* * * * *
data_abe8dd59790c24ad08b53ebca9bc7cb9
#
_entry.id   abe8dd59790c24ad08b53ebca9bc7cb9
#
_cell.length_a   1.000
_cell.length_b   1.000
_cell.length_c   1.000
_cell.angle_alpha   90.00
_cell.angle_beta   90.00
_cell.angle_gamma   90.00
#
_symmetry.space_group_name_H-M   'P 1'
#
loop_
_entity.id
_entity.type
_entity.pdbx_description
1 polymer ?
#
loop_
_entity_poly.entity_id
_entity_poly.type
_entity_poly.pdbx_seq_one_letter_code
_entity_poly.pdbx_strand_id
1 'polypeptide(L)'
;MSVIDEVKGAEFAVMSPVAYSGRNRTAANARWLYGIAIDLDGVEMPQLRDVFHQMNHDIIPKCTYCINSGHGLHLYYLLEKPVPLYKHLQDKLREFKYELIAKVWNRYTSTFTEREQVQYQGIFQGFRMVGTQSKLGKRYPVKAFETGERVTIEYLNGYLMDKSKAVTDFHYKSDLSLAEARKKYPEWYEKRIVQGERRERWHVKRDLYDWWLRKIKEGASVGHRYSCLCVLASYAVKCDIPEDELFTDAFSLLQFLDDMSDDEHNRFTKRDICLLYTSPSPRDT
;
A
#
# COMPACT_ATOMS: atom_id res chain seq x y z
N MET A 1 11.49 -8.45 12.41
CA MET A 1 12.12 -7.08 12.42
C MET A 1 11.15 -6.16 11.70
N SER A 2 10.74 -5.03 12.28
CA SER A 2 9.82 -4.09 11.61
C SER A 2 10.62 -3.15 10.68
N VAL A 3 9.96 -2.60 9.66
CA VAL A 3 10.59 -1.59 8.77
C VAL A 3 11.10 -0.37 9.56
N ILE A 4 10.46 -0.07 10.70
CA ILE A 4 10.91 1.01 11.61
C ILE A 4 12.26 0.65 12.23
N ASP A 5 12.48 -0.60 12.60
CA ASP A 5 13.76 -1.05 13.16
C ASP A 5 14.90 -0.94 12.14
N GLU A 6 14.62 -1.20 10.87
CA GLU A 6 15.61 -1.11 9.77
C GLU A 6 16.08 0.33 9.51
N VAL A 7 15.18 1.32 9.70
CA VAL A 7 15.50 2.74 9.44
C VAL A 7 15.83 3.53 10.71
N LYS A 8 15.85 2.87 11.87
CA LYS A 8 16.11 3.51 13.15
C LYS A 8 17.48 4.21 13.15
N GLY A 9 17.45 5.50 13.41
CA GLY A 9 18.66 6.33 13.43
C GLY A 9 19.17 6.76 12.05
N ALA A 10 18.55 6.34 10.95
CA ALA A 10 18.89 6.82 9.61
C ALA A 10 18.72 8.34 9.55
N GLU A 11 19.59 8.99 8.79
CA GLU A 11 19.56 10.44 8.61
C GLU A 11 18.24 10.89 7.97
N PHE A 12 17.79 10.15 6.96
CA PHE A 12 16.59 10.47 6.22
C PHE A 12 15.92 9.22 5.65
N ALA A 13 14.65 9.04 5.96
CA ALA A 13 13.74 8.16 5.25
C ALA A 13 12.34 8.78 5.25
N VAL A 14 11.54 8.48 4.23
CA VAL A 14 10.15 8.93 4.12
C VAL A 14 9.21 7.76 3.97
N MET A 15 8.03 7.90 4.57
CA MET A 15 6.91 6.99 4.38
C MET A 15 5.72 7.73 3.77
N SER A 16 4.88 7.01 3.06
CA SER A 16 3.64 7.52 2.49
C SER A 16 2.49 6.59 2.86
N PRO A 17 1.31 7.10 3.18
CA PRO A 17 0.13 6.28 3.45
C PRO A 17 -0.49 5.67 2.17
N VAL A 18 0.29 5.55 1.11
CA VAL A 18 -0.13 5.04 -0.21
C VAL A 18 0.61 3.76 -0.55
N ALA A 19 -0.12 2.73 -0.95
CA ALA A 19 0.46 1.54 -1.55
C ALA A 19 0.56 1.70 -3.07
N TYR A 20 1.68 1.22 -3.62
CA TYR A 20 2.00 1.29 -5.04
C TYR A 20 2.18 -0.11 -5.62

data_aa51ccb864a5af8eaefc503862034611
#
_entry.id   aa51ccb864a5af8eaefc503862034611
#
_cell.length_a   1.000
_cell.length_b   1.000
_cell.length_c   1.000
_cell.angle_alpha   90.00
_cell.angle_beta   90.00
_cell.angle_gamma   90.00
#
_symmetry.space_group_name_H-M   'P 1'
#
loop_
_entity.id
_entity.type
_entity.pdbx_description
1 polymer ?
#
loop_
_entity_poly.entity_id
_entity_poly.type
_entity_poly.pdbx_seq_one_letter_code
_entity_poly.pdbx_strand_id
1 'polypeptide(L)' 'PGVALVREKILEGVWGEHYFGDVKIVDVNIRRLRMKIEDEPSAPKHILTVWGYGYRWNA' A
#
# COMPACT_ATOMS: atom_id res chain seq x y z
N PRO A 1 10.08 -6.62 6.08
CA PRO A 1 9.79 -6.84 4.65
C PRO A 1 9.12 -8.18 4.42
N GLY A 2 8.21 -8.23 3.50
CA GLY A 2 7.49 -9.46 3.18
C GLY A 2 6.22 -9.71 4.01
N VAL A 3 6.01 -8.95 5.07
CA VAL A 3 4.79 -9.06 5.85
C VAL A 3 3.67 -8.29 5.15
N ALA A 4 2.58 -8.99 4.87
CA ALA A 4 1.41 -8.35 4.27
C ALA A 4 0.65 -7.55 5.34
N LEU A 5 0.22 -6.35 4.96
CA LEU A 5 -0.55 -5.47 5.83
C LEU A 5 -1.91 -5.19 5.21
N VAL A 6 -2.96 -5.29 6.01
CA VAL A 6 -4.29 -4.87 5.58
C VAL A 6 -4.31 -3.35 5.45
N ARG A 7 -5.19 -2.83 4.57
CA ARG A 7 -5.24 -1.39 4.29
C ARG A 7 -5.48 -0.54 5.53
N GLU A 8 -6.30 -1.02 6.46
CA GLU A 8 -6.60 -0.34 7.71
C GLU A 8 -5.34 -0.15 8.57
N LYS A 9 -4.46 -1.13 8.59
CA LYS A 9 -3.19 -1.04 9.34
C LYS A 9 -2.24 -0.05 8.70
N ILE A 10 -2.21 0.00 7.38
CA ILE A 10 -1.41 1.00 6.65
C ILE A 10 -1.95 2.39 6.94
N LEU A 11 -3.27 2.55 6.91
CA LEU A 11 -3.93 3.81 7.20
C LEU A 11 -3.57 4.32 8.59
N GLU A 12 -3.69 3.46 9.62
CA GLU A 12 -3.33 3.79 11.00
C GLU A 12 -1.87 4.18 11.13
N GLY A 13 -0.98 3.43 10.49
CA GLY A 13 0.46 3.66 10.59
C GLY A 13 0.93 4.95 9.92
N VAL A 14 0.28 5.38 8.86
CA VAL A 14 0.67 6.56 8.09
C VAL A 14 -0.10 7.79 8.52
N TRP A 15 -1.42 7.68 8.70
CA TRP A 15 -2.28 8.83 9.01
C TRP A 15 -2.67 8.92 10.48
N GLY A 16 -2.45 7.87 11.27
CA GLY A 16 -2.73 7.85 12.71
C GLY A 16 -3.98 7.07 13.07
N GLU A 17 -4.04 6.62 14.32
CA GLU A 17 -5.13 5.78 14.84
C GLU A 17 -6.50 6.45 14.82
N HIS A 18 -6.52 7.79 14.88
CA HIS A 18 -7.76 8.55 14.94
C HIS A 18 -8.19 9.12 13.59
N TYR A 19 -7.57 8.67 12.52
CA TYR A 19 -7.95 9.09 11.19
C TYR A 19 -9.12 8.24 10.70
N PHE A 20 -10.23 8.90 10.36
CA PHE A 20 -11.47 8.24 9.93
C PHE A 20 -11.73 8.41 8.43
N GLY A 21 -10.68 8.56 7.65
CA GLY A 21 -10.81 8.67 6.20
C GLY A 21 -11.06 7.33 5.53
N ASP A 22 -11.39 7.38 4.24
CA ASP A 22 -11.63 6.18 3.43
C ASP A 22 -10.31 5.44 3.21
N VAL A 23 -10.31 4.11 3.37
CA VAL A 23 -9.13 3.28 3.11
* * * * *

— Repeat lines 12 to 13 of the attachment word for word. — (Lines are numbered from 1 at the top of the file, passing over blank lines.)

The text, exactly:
_symmetry.space_group_name_H-M   'P 1'
#